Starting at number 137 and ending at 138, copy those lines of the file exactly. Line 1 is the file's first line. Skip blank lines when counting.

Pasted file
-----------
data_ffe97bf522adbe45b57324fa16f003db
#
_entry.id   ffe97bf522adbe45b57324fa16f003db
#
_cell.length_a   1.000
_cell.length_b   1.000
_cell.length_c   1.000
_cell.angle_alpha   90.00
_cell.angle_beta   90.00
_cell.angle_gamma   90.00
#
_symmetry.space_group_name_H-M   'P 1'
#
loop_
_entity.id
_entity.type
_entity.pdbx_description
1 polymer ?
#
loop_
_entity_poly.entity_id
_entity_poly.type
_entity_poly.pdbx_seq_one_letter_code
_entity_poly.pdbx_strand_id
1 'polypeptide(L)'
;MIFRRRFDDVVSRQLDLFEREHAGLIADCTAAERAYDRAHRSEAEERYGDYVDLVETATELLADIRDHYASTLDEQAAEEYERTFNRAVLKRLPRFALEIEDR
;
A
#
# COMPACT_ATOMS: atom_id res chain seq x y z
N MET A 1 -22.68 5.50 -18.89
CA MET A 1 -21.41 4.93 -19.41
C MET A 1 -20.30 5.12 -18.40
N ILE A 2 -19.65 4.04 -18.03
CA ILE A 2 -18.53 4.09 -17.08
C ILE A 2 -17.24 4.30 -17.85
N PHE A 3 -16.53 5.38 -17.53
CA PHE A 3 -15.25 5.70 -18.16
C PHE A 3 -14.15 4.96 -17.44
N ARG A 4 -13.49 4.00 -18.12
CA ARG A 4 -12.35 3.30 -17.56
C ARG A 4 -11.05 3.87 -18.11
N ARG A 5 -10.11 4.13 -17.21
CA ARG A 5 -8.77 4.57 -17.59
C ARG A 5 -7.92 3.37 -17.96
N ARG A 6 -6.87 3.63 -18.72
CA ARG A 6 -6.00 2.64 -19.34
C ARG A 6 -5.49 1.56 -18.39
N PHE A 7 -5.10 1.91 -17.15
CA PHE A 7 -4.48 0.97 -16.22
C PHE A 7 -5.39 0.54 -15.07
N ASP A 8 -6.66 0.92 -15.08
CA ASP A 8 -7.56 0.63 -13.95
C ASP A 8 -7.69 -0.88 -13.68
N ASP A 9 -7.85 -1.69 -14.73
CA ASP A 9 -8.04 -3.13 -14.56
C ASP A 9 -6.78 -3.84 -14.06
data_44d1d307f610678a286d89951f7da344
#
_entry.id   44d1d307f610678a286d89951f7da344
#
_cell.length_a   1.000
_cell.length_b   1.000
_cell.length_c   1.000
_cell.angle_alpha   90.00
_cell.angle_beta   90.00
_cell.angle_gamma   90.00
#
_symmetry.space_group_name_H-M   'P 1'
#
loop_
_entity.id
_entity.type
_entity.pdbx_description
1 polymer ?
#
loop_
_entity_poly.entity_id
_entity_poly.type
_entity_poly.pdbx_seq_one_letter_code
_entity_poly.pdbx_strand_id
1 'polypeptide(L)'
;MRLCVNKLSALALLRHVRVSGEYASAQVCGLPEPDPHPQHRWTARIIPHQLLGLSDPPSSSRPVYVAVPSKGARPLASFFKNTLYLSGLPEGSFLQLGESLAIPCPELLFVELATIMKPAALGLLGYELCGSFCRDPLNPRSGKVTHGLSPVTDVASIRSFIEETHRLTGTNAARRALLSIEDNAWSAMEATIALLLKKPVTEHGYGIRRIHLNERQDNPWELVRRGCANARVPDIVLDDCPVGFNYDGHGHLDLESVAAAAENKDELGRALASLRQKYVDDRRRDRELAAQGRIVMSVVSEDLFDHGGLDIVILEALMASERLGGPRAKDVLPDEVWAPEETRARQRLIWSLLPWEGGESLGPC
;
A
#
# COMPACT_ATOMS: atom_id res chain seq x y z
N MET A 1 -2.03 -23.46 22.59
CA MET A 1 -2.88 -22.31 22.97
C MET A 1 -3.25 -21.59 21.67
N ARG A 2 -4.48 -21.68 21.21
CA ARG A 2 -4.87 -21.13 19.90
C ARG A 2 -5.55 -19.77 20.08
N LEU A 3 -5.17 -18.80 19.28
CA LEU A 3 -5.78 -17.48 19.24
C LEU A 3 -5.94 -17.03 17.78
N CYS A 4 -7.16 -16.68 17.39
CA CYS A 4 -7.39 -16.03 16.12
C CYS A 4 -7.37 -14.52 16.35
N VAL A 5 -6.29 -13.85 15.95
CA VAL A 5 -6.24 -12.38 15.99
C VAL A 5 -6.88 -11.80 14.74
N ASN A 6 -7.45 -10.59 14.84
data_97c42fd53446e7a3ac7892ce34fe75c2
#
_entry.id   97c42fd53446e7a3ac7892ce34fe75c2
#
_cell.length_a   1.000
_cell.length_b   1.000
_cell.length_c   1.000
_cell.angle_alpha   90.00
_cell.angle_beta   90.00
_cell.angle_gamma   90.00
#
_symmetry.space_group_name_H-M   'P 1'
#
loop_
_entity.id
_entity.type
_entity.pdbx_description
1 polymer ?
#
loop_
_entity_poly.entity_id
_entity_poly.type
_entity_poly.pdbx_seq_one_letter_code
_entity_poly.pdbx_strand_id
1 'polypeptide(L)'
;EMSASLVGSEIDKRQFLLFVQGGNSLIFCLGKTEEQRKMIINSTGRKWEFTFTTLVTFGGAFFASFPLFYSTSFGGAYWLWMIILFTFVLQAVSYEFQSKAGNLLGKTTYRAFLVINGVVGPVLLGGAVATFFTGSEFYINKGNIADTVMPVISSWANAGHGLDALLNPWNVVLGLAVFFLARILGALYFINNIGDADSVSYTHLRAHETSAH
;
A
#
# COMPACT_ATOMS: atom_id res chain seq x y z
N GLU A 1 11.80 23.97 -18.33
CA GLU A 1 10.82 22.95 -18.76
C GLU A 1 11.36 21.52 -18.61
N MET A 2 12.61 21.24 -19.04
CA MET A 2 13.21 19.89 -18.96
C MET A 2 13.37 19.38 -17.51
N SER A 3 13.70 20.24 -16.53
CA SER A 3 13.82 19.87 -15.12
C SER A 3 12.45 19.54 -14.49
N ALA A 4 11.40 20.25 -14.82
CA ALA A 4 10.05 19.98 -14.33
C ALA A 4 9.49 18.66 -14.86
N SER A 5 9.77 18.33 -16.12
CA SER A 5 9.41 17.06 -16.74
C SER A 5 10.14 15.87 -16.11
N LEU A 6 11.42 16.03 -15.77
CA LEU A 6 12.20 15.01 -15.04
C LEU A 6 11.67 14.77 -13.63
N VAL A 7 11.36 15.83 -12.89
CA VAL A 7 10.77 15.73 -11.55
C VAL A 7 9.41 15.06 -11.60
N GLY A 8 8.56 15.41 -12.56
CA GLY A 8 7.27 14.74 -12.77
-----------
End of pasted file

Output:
N MET A 2 12.61 21.24 -19.04
CA MET A 2 13.21 19.89 -18.96